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Norwegian language




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Norwegian
norsk
Pronunciation[nɔʂk] (East and North)
[nɔʁsk] (West)
Native toNorway
EthnicityNorwegians
Native speakers4.3 million  (2012)[1]
Language family
Early forms:
Standard forms
written Bokmål (official)
 • written Riksmål (unofficial)
written Nynorsk (official)
 • written Høgnorsk (unofficial)
Writing systemLatin (Norwegian alphabet)
Norwegian Braille
Official status
Official language in Norway
Flag of the Nordic Council.svg Nordic Council
Regulated byLanguage Council of Norway (Bokmål and Nynorsk)
Norwegian Academy (Riksmål)
Ivar Aasen-sambandet (Høgnorsk)
Language codes
ISO 639-1no – inclusive code

Individual codes:
nbBokmål

nnNynorsk
ISO 639-2nor
ISO 639-3norinclusive code
Individual codes:
nob – Bokmål
nno – Nynorsk
Linguasphere52-AAA-ba to -be;
52-AAA-cf to -cg
Norwegian Language.png
Areas where Norwegian is spoken, including North Dakota (where 0.4% of the population speaks Norwegian) and Minnesota (0.1% of the population) (Data: U.S. Census 2000).

The Norwegian language is the official language of Norway. It is spoken by over four and a half million people, and it belongs to the group of North Germanic languages which are spoken in Scandinavia. These include Swedish, Danish, Icelandic and Faeroese.

Two forms of the language exist: bokmål (which means "book language") and nynorsk (which means "new Norwegian").


History of the Norwegian language

Old Norse

Old Norse is the language that was spoken hundreds of years ago in Scandinavia at the time of the Vikings. It is very similar to today’s Icelandic language. This is because many Vikings sailed from Norway to Iceland in order to escape from the rule of the Norwegian kings who were making people pay lots of tax.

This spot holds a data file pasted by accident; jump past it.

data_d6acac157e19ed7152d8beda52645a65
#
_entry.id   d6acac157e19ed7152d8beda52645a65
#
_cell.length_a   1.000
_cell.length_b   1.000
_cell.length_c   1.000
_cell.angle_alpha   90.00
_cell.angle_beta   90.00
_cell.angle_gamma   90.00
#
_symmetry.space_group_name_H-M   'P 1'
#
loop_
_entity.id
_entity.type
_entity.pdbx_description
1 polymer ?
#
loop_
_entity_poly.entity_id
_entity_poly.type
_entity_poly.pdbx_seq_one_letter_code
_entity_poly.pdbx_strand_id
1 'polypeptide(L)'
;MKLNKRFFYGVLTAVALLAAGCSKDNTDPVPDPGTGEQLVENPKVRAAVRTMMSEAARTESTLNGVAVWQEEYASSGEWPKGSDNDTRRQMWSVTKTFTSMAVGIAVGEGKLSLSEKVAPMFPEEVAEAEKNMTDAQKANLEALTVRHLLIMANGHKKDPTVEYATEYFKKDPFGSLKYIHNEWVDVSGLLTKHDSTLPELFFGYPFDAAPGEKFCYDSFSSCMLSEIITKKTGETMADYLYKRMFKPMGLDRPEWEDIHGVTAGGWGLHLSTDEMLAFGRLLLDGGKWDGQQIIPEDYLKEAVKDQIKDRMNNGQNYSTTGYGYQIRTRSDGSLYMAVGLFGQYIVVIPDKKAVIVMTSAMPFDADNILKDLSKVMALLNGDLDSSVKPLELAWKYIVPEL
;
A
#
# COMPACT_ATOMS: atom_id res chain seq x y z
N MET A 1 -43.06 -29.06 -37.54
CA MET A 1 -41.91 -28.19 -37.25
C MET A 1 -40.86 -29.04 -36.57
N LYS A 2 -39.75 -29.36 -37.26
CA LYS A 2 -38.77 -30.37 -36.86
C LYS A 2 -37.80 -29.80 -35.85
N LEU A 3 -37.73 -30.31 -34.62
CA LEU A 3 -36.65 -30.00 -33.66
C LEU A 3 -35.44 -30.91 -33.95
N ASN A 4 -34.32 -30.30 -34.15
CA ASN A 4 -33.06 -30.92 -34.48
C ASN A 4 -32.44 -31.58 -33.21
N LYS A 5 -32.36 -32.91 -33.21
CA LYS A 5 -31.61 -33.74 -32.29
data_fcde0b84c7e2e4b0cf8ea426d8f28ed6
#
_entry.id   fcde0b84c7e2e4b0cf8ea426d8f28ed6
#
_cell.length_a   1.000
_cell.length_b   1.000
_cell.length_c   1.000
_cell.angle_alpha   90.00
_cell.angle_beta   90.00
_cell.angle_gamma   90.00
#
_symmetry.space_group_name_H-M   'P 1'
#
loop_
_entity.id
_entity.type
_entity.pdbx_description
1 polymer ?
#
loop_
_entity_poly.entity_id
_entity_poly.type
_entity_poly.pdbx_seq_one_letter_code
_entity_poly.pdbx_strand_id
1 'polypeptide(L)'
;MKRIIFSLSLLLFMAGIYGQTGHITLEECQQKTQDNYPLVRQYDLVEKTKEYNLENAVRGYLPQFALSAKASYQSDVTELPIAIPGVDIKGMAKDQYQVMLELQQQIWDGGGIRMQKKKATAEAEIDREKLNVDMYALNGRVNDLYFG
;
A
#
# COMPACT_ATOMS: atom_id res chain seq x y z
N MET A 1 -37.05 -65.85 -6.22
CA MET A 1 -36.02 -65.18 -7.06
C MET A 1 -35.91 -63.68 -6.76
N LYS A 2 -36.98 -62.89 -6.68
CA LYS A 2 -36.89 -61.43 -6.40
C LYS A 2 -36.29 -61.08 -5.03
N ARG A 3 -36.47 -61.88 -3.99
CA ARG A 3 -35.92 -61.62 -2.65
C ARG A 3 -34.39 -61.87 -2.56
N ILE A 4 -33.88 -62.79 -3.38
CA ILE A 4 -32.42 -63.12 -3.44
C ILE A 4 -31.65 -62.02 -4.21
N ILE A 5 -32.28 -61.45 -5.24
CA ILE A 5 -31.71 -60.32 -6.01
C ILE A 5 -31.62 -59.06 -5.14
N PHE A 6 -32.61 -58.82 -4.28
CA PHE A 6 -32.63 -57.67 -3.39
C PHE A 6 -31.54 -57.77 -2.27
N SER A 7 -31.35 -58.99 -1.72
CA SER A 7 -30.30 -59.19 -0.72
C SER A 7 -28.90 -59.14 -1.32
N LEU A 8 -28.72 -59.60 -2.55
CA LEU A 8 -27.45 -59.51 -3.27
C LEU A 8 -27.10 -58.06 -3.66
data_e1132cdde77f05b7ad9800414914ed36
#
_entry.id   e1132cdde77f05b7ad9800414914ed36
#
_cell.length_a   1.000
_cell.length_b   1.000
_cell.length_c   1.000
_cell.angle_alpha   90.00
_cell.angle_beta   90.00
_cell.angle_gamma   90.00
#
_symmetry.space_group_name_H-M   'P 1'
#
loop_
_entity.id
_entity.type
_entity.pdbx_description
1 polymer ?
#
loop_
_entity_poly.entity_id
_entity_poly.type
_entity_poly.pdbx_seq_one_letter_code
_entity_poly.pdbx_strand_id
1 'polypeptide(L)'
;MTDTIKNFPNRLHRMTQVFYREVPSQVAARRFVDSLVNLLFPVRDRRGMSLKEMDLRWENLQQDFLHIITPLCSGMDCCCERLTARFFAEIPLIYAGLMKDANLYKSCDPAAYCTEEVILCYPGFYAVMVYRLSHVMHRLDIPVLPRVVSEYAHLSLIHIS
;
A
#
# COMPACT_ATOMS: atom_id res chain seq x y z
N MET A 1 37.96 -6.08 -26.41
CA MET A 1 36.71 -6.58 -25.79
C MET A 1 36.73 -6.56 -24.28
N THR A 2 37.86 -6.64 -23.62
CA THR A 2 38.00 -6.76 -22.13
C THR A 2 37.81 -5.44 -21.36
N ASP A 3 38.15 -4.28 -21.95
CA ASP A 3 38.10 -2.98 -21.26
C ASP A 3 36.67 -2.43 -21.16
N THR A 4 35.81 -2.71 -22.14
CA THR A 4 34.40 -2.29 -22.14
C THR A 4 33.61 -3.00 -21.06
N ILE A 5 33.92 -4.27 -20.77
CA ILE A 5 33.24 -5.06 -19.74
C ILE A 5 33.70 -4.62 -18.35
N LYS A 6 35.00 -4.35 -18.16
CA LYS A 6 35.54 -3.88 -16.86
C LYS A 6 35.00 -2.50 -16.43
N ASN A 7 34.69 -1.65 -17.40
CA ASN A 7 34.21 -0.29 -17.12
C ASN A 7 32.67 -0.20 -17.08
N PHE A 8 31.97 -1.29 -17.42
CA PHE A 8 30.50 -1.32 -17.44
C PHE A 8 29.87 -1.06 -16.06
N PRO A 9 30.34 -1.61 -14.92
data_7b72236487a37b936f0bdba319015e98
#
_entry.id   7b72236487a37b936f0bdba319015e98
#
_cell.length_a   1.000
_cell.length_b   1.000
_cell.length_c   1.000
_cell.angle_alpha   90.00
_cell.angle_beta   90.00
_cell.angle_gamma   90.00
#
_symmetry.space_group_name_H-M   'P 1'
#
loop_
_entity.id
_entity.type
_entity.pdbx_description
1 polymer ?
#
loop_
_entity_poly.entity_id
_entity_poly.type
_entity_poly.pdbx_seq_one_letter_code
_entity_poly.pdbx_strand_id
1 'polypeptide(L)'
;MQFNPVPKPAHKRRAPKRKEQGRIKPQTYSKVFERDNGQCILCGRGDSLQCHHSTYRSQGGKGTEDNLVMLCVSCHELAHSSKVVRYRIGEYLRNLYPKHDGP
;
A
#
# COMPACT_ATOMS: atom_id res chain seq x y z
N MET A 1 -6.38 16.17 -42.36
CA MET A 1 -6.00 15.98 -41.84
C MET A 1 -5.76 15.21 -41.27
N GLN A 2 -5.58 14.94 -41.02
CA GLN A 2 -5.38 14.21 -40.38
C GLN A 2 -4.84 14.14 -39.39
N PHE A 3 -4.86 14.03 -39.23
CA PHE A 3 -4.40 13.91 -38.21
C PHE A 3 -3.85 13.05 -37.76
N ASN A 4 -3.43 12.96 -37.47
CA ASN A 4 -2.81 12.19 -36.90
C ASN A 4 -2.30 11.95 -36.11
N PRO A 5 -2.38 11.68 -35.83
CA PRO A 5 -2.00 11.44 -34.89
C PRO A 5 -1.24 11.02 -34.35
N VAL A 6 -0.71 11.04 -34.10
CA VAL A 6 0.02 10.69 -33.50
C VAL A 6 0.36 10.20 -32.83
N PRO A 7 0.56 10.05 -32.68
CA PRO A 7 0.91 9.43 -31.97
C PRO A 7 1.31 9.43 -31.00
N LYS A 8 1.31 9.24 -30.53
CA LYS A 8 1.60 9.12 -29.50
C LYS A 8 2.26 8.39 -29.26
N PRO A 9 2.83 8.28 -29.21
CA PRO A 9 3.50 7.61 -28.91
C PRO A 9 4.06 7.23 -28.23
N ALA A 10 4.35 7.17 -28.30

Bokmål

During the 13th century the Black Death killed two thirds of the population of Norway. The Danish kings and queens noticed that Norway was weak and defenceless, so they annexed Norway (made it part of Denmark). For hundreds of years Norway was ruled by the Danes. All the rulers, priests, estate owners and noblemen were Danish. Many of them settled in Norway. This is why today’s standard Norwegian (Bokmål) is similar to Danish. Norwegians were not allowed to print books in Norwegian. Anyone wanting to study had to go to Denmark or Germany.

In 1814 Denmark lost a war and had to give Norway to Sweden. Then the Norwegians were allowed to have their own university. Gradually the Danish language was mixed up with the Norwegian dialects and became today’s Norwegian language. Norwegian and Danish look very similar when they are written, but when they are spoken they sound different. In Danish a lot of the sounds are swallowed.

Nynorsk

During the 19th century a slightly different form of Norwegian was made up by several people. This eventually became known as “Nynorsk.” It was based on old forms of Norwegian and dialects. During the 20th century some attempts were made to join Bokmål and Nynorsk into one language, but they did not succeed. Today about one person in nine or ten in Norway writes Nynorsk. Children in school have to learn both forms.

The Norwegian alphabet

The Norwegian alphabet has 29 letters. These are the same letters as the English alphabet plus three extra vowels: æ ø å

The letters c, q, w, x and z are only used for words that have been borrowed from other languages.

References

  1. De Smedt, Koenraad; Lyse, Gunn Inger; Gjesdal, Anje Müller; Losnegaard, Gyri S. (2012). The Norwegian Language in the Digital Age. White Paper Series. Berlin, Heidelberg: Springer Berlin Heidelberg. pp. 45. doi:10.1007/978-3-642-31389-9 . ISBN 9783642313882 . http://link.springer.com/10.1007/978-3-642-31389-9. "Norwegian is the common spoken and written language in Norway and is the native language of the vast majority of the Norwegian population (more than 90%) and has about 4,320,000 speakers at present.". 

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